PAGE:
“Honestly, that’s what I imagined for this space — a family coming together,” he said. “Maybe a grandmother reading to her grandchild.”

That theme of family is carefully arranged in the space. On the light green chair sits a copy of “Le Petit Prince” by French aviator Antoine de Saint-Exupéry. On a coffee table across from the white sofa sits a Scrabble board. Even the family accessories maintain the aviation theme; “Le Petit Prince” was chosen for its themes of “enlightenment through exploration,” according to Mendelson. The words on the Scrabble board spell out “propeller,” “aviation” and “terminal.”

For the adults in the room, the art keeps with the sky-high theme. One photograph show a man about to alight from a tree, his arms outstretched as though he were flying. Other photographs show a woman departing from a plane, and a man in an ancient, almost cyber-punk aircraft.

“It’s just this constant evolution of flight that you see in this space,” Mendelson said. “This space is an ensemble, it tells a story, it has a plot.”

In line with the space’s collection of family comfort with aesthetic singularity are the shapes used throughout the room. Mendelson worked with round and X shapes; the round chair and lamps coincide with an X-shaped ottoman design and an X-shaped ceiling lamp. Individual lamps on the ceiling have round, hard metal circular formations; when the viewer looks up, they appear as “lights on a tarmac, a runway,” according to Mendelson.

Mendelson, however, still insisted that the space was suitable for typical Hamptons living.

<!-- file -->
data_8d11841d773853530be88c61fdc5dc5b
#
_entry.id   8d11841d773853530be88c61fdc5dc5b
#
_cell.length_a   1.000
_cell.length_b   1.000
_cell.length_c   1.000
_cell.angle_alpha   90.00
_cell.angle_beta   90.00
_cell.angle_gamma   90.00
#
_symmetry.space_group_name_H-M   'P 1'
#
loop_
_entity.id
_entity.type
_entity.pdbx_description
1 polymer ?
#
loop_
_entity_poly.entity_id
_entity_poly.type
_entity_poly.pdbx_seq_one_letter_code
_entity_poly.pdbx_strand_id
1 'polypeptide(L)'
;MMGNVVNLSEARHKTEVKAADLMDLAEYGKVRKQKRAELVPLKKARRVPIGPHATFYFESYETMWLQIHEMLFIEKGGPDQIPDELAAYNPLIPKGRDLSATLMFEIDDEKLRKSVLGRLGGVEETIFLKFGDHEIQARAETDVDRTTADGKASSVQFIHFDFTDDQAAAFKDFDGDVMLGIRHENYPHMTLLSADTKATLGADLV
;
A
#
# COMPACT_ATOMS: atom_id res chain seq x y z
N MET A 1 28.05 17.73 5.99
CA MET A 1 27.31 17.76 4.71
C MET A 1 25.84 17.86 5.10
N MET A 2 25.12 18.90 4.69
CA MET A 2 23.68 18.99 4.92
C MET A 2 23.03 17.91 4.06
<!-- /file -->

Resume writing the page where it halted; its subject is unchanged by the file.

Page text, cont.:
“I deliberately chose colors that would also reflect a sort of beach aesthetic — teal, blue-green, chartreuse — it’s a calm palette,” he said. “You could easily see this space as suitable for a fisherman, as well as a pilot.”

Mendelson continues to work at his Manhattan-based design firm, and spends summers in Sagaponack. But he looks at the Showhouse experience as a once-in-a-lifetime opportunity.

“I was able to tell this story — offer this idea of mine to other families … There’s a lot of eye candy, something’s there for everyone,” he said.

The Hamptons Designer Showhouse (1224 Scuttle Hole Road, Bridgehampton) is open daily, 11 a.m. to 5 p.m. July 24 to September 4. Admission is $30. Proceeds benefit Southampton Hospital. Tickets to Saturday’s preview start at $750 for two. Call 237-1475 to reserve.

Be Sociable, Share!

This post was written by:

- who has written 3068 posts on The Sag Harbor Express.


Contact the author

One Response to “Showhouse on Parade”

  1. What’s Taking place i am new to this, I stumbled upon this I’ve found It positively helpful and it has helped me out loads.
    I am hoping to contribute & assist different users like its helped
    me. Great job.


Leave a Reply

Comments are the sole responsibility of the person posting them. You agree not to post comments that are off-topic, defamatory, obscene, abusive, threatening or an invasion of privacy. Violators may be banned. Terms of Service